I took the following photos of Matryoshka, a.k.a, babushka, dolls, in Prague and Krakow. Matryoshkas are sets of dolls of decreasing sizes placed one inside the other. The word "matryoshka" is derived from the Russian female first name "Matryona", and the word "babushka" is the Russian word for grandmother.
The original matryoshka were created by Vasily Zvyozdochkin, a wood carver and designed and painted by Sergey Malyutin, a folk crafts painter at the estate of Russian industrialist and patron of arts, Savva Mamontov. The design was inspired by a set of Japanese wooden dolls representing the Seven Gods of Fortune. This original set consisted of eight dolls -- the outermost was a girl holding a rooster, six inner dolls – the first four, all girls; the fifth doll, a boy; and the innermost, a baby. In 1900, Savva Mamontov's wife presented the dolls at the World Exhibition in Paris, where the toy earned a bronze medal.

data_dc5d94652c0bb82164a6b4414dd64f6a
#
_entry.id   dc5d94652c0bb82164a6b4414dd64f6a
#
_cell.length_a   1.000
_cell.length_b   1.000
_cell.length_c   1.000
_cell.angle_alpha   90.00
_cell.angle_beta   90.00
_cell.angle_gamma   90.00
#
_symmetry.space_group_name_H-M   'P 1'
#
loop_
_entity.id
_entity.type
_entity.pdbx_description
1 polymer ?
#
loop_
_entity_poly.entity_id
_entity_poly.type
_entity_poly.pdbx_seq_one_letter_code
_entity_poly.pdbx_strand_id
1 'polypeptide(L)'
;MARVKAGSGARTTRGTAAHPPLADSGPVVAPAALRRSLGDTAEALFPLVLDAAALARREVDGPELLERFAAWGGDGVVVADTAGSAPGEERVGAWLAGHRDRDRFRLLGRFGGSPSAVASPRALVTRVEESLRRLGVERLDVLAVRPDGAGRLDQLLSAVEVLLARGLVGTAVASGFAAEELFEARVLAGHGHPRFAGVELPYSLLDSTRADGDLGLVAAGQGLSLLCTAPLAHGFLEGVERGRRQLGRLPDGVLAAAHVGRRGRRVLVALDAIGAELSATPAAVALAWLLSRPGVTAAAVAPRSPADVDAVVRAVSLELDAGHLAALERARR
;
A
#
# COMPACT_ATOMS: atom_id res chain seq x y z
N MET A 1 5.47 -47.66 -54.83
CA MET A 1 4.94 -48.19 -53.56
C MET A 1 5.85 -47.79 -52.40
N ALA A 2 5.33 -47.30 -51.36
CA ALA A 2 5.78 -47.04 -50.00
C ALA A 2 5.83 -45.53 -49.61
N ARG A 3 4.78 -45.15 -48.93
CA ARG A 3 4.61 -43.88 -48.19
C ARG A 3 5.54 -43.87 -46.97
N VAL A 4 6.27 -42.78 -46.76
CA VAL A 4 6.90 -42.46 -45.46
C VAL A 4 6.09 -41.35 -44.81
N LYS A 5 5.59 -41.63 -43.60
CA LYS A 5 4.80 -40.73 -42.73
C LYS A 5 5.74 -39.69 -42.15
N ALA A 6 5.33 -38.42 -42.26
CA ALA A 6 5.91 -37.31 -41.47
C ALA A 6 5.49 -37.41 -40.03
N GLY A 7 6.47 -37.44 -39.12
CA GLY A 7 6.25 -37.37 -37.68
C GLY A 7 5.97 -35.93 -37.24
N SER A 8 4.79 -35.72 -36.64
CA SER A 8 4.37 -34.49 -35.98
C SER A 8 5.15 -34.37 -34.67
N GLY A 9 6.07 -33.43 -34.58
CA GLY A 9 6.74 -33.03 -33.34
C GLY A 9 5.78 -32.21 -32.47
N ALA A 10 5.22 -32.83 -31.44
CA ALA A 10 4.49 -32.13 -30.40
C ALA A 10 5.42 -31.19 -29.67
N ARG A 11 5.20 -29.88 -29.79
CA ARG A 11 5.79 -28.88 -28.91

A set of matryoshkas consists of a wooden figure which separates, top from bottom, to reveal another figure of the same sort inside, which has, in turn, another figure inside of it, and so on. The number of nested figures is traditionally at least five, but can be much more - up to several dozen with sufficiently fine craftsmanship. Traditionally the outer layer is a woman, dressed in a sarafan, a traditional Russian long, shapeless jumper dress (pinafore) worn as Russian folk costume by women and girls. The figures inside may be of either gender; the smallest, innermost doll is typically a baby fashioned from a single small piece of wood (and hence non-opening). The artistry is in the painting of each doll, which can be extremely elaborate.
Matryoshka dolls are often designed to follow a particular theme, for instance peasant girls in traditional dress, as my photos depict; but the theme can be anything, from fairy tale characters to world leaders.